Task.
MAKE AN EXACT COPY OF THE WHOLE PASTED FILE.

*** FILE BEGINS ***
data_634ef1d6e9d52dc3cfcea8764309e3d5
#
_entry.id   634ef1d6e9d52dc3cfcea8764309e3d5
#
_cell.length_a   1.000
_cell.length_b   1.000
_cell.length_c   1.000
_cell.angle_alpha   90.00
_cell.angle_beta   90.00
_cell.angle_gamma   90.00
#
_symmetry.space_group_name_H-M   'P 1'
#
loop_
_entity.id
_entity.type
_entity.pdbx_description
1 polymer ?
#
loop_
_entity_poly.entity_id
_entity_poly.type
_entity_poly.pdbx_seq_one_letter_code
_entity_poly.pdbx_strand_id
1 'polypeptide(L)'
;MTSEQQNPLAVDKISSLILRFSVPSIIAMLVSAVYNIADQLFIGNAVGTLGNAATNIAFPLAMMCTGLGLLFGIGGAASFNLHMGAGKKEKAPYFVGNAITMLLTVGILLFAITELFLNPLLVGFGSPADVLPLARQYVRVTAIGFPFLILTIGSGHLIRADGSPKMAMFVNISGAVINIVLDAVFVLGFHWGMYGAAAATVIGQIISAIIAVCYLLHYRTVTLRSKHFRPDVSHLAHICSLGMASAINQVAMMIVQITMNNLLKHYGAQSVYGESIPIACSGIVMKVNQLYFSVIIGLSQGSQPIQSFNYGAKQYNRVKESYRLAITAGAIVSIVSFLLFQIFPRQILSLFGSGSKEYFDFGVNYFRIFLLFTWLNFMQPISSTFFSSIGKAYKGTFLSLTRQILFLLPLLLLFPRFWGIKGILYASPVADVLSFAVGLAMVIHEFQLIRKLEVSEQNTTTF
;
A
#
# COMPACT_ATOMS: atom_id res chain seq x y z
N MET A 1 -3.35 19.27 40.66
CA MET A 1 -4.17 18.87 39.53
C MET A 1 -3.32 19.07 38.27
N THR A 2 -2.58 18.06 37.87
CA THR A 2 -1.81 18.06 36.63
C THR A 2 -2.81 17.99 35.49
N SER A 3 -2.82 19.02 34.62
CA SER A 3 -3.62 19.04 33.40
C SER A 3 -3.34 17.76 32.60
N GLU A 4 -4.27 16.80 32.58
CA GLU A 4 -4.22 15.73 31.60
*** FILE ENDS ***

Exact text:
data_634ef1d6e9d52dc3cfcea8764309e3d5
#
_entry.id   634ef1d6e9d52dc3cfcea8764309e3d5
#
_cell.length_a   1.000
_cell.length_b   1.000
_cell.length_c   1.000
_cell.angle_alpha   90.00
_cell.angle_beta   90.00
_cell.angle_gamma   90.00
#
_symmetry.space_group_name_H-M   'P 1'
#
loop_
_entity.id
_entity.type
_entity.pdbx_description
1 polymer ?
#
loop_
_entity_poly.entity_id
_entity_poly.type
_entity_poly.pdbx_seq_one_letter_code
_entity_poly.pdbx_strand_id
1 'polypeptide(L)'
;MTSEQQNPLAVDKISSLILRFSVPSIIAMLVSAVYNIADQLFIGNAVGTLGNAATNIAFPLAMMCTGLGLLFGIGGAASFNLHMGAGKKEKAPYFVGNAITMLLTVGILLFAITELFLNPLLVGFGSPADVLPLARQYVRVTAIGFPFLILTIGSGHLIRADGSPKMAMFVNISGAVINIVLDAVFVLGFHWGMYGAAAATVIGQIISAIIAVCYLLHYRTVTLRSKHFRPDVSHLAHICSLGMASAINQVAMMIVQITMNNLLKHYGAQSVYGESIPIACSGIVMKVNQLYFSVIIGLSQGSQPIQSFNYGAKQYNRVKESYRLAITAGAIVSIVSFLLFQIFPRQILSLFGSGSKEYFDFGVNYFRIFLLFTWLNFMQPISSTFFSSIGKAYKGTFLSLTRQILFLLPLLLLFPRFWGIKGILYASPVADVLSFAVGLAMVIHEFQLIRKLEVSEQNTTTF
;
A
#
# COMPACT_ATOMS: atom_id res chain seq x y z
N MET A 1 -3.35 19.27 40.66
CA MET A 1 -4.17 18.87 39.53
C MET A 1 -3.32 19.07 38.27
N THR A 2 -2.58 18.06 37.87
CA THR A 2 -1.81 18.06 36.63
C THR A 2 -2.81 17.99 35.49
N SER A 3 -2.82 19.02 34.62
CA SER A 3 -3.62 19.04 33.40
C SER A 3 -3.34 17.76 32.60
N GLU A 4 -4.27 16.80 32.58
CA GLU A 4 -4.22 15.73 31.60